Gin occupies an uncommonly common place in musical culture.
It’s not as omnipresent as beer or wine in everyday culture, but gin has played a central role in some of the major musical movements of modern history.
The spirit was a catalyst for countless jazz performances during Prohibition; it was central to swing; Frank Sinatra and the post-war Rat Pack sang gin’s praises; gin flowed like water in the disco era; and various punks, rappers, and country stars all favor the flavor of gin.
Seminal jazz age singer Bessie Smith broke color barriers with her hit “Gimme a Pigfoot,” which ends on the iconic line, “Give me a reaper and a gang of gin/Play me ’cause I’m in my sin, blame me ’cause I’m full of gin.” Elvis Costello described his love as the “The gin in my vermouth” in 1986’s “Indoor Fireworks;” The Pogues bragged about soaking in gin; and The Grateful Dead sang about rebel Delia drinking gin fizz in their 1978 version of the early 20th-century folk tale “Stagger Lee.”
Gin’s ubiquity in music is poetic. It’s always been a populist spirit – that is, it’s been available to everyone, rich or poor. It began as a domestic remedy anyone could make at home. Later, when gin spread to England, millions of peasants saved their money by making gin at home. Bathtub gin sustained Americans during Prohibition.
Gin’s prevalence in popular music is also a testament to the spirit’s inherent versatility. It blends with myriad mixers and countless creative expressions. And in all cases, from CBGB to Compton, where Snoop Dogg sang about gin and juice, gin adds a joie de vivre to any narrative.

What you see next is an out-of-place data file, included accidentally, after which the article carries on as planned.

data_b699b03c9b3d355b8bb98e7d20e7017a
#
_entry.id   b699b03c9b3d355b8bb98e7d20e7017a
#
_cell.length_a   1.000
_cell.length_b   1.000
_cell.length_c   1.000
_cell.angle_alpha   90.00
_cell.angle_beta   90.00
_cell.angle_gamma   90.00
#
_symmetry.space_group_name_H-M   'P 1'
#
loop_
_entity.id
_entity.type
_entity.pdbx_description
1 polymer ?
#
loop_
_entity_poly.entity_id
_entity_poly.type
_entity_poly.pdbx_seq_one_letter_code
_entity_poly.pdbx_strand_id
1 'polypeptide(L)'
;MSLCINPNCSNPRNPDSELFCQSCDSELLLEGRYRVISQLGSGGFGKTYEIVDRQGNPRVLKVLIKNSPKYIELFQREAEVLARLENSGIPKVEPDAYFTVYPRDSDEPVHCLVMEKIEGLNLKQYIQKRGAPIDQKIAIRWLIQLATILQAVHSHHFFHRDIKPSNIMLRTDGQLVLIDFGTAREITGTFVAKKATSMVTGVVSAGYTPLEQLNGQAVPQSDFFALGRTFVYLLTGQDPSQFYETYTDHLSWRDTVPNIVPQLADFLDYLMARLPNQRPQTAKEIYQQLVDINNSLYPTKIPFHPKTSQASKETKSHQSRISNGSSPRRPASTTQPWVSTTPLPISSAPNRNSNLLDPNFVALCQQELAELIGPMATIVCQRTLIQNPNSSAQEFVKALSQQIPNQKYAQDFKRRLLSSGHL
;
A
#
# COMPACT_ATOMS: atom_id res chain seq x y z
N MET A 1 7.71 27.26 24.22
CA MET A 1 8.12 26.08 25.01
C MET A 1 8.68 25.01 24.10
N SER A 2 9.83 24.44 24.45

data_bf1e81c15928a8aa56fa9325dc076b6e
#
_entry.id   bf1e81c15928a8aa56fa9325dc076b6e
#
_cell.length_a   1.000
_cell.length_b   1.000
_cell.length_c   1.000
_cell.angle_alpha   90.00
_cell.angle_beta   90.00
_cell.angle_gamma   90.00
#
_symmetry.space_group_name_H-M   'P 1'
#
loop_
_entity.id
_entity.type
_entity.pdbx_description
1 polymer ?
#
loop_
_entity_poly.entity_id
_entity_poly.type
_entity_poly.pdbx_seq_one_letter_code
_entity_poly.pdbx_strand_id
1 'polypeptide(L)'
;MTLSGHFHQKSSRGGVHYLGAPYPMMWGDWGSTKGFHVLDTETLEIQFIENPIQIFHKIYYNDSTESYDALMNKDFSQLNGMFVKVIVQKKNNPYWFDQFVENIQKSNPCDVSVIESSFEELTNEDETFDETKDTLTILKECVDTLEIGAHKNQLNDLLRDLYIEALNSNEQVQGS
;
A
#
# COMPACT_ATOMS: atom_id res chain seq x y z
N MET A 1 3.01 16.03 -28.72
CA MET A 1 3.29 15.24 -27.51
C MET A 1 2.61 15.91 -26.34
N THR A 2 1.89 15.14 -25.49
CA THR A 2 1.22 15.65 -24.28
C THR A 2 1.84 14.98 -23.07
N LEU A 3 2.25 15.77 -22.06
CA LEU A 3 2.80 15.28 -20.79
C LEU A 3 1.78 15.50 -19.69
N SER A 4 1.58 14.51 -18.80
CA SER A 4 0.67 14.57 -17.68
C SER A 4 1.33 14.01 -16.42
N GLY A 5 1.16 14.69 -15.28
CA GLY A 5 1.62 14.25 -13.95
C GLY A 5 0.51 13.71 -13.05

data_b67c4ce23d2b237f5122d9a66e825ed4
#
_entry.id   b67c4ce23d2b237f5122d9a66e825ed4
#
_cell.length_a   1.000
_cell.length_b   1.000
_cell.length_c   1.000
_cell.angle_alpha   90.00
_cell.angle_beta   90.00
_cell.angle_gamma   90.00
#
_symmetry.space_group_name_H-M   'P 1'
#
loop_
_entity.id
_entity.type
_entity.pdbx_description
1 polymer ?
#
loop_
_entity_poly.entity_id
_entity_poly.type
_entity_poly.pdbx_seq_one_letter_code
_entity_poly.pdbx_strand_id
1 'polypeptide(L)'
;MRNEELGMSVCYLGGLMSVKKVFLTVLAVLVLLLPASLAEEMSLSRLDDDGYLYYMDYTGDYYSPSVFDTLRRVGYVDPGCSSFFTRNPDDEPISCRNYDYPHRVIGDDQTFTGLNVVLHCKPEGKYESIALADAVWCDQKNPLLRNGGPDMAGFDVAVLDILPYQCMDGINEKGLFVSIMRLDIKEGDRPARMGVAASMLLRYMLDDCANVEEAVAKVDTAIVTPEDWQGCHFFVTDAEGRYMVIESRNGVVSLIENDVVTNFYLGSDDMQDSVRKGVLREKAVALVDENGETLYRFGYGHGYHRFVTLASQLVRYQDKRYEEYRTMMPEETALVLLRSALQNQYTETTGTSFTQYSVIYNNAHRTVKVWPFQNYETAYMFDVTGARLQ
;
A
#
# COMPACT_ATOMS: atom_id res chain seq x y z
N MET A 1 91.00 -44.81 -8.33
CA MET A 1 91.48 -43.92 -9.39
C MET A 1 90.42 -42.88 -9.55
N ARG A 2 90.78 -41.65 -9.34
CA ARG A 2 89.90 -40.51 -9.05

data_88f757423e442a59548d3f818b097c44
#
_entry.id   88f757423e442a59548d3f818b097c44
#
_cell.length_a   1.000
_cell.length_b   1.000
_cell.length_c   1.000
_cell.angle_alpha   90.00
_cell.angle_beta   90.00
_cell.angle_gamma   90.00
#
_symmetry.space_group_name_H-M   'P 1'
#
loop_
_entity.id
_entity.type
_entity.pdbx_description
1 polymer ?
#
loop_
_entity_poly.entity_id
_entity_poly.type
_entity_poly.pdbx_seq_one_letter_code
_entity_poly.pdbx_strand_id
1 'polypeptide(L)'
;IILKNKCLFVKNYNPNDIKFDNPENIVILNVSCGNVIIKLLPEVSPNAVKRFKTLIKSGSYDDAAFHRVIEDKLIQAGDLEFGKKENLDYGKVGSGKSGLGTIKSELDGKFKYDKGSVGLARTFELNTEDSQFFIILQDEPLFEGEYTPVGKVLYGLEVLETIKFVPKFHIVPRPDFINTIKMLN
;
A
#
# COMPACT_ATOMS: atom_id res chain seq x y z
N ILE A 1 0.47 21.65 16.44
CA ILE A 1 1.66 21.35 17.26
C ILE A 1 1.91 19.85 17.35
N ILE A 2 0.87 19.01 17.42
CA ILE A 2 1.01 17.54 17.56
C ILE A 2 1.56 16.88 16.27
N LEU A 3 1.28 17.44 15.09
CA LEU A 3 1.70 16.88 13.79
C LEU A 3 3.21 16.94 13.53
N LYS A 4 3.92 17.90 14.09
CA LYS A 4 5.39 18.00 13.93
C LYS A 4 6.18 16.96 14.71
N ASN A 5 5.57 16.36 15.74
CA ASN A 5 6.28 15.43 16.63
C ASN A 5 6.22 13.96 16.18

Gin lends these stories, and our own stories, a devil-may-care approach to life. It’s refined yet louche; it’s authentic yet aspirational. Gin is as contradictory as life itself.
We’ve tried to capture that sentiment here, in our first Gin Observer playlist. We’ve included some tracks that call out gin, such as Ike and Tina Turner’s funk rock tale “Nutbush City Limits” and KISS’ hard rock hit “Cold Gin”. There are also recordings from the gravel-voiced legend Tom Waits and the equally gravely, and equally revered, Nina Simone. And listeners will also experience some contemporary tracks that embody gin’s timeless spirit, including the sensual “Taste” from Rhye; Billie Eilish’s dark jewel “bad guy;” and Jessie Ware’s optimistic, and irresistible, soulful “Spotlight.”
The list is meant to be as adaptable as gin: put it on for a social gathering or for a night at home. It’s suited to either, and we hope you enjoy it both ways – with gin, neat or otherwise.